50th March on Frankfort honors KY civil rights, advocates reform - wave3.com-Louisville News, Weather & Sports

50th March on Frankfort honors KY civil rights movement, advocates for reform

Brandon Mack Brandon Mack
Georgia Davis Powers Georgia Davis Powers

FRANKFORT, KY (WAVE) - Fifty years after the first March on Frankfort, thousands of people again descended on the city, rallying to honor the past while taking steps to move forward for a better future.

Carrying signs and shouting chants, people of all ages came together to March on Frankfort.

"I wanted to be a part of the 50th anniversary," said Chayden Reed, 14, of Frankfort.

From rallying for equal voting rights to lobbying for immigration reform, minimum wage increases and health benefits, every step taken toward the state capitol had a purpose.

"Health care for everyone in the state of Kentucky and everywhere else," began Brandon Mack, 13, of Frankfort, "that's why I'm here."

"This House bill is really important," said Anita Collins, a Frankfort resident.

Collins was referring to House Bill 70 that would restore voting rights to felons who have served their time and paid their restitution.

"Once you've served your time and proved you're a good citizen,' said Collins, "it's time to let that go."

"Those that did not get a welcome 50 years ago," began Frankfort Mayor William May, "I'm here today to say we love you and we welcome you into your capital city."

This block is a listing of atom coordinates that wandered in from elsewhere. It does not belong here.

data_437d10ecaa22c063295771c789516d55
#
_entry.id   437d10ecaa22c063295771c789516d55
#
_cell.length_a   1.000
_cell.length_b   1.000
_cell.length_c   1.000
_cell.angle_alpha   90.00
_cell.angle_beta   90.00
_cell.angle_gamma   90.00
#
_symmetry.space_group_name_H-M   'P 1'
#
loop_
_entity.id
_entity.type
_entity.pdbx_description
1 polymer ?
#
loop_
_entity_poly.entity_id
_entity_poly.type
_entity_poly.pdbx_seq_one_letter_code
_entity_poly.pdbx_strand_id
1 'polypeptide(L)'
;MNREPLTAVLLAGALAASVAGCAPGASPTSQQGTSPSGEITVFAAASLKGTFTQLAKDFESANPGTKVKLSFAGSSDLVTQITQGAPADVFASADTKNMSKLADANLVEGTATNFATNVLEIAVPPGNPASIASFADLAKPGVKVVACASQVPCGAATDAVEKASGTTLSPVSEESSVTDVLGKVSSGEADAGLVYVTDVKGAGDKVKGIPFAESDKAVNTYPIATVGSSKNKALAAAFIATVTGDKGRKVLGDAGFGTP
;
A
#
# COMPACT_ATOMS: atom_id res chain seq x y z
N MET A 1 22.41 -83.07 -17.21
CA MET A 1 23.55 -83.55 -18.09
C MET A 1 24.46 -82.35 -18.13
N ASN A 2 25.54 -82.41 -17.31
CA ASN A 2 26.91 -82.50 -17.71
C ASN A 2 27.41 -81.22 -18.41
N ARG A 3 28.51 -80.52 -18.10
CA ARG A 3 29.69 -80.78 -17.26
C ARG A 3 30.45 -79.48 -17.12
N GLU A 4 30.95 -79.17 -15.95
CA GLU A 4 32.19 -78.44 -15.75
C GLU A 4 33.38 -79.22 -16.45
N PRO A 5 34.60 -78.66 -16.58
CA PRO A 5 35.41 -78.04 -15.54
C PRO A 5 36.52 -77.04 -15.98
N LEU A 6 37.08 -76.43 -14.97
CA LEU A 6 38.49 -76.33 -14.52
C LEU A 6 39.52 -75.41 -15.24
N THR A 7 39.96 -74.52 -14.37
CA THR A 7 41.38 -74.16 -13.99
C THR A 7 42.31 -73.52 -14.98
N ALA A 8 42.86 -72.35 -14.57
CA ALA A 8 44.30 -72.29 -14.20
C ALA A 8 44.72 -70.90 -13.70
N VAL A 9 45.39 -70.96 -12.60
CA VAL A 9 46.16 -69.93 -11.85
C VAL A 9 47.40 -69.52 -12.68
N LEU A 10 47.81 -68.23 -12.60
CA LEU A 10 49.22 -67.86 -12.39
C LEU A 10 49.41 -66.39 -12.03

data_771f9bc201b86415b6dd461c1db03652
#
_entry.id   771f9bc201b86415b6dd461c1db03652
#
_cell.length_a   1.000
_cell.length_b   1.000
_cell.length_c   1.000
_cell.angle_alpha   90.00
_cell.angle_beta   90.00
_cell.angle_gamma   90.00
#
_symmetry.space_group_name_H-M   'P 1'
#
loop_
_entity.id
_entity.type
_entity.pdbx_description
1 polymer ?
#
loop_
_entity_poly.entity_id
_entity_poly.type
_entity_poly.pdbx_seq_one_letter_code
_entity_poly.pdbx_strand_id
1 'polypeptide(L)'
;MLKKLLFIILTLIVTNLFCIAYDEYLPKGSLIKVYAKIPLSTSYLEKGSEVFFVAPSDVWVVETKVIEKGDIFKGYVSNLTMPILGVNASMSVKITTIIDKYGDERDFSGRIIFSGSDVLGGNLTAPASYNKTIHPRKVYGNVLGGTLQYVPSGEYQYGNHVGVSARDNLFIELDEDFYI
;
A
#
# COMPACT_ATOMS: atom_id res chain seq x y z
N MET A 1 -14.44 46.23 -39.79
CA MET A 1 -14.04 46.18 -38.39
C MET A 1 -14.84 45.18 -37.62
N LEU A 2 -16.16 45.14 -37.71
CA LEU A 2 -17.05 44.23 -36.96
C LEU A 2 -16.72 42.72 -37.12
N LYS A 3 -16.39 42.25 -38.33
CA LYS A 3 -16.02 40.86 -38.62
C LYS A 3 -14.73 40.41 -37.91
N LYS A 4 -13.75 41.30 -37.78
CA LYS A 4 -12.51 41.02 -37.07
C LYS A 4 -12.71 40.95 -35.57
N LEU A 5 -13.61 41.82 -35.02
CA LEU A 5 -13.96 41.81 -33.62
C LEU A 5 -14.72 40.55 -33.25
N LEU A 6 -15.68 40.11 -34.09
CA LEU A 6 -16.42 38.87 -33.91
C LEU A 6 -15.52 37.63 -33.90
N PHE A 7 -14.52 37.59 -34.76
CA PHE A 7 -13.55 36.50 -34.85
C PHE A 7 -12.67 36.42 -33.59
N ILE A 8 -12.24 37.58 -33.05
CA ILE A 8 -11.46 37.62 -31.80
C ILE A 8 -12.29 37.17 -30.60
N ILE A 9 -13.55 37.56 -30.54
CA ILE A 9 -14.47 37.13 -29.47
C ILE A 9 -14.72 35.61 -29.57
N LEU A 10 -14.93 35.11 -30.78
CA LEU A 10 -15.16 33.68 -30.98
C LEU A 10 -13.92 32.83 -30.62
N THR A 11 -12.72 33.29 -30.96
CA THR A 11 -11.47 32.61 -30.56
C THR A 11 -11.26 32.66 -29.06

Fifty years after inaugural 1964 march rallying for civil rights, pioneering Commonwealth activists reflected on the progress made thus far.

[RELATED STORY: Kentucky to mark 50th anniversary of march on Frankfort]

"Gone are the laws of segregation," said Senator Gerald Neal, (D-Louisville/District 33). "Gone are the bullwhips of official oppression."

While activists relished in the progress made, they urged those in attendance to press forward in protecting other human and civil rights under attack.

"Our efforts are not complete," said Georgia Powers, a former Kentucky senator and pioneer of the first March on Frankfort.

"If anyone would still insist on denying them that privilege, a right guaranteed by the 15th Amendment, then who is the real criminal," asked Laureate Frank X Walker, a NAACP Image Award Recipient and poet.

The crowd's current concerns had been heard loud and clear.

"It's time to restore voting rights to former felons who have served their term and paid their debt to society," said Gov. Steve Beshear.

State leaders, however, also challenged march participants' advocacy for change to go one step further.

"You have a role," said Neal. "I am inviting you not just to write, not just to call; I'm inviting you today to come to the Senate."

Uplifted in prayer and song throughout the three hour event, the crowd of thousands vowed to march on until victory for all equal rights is won.

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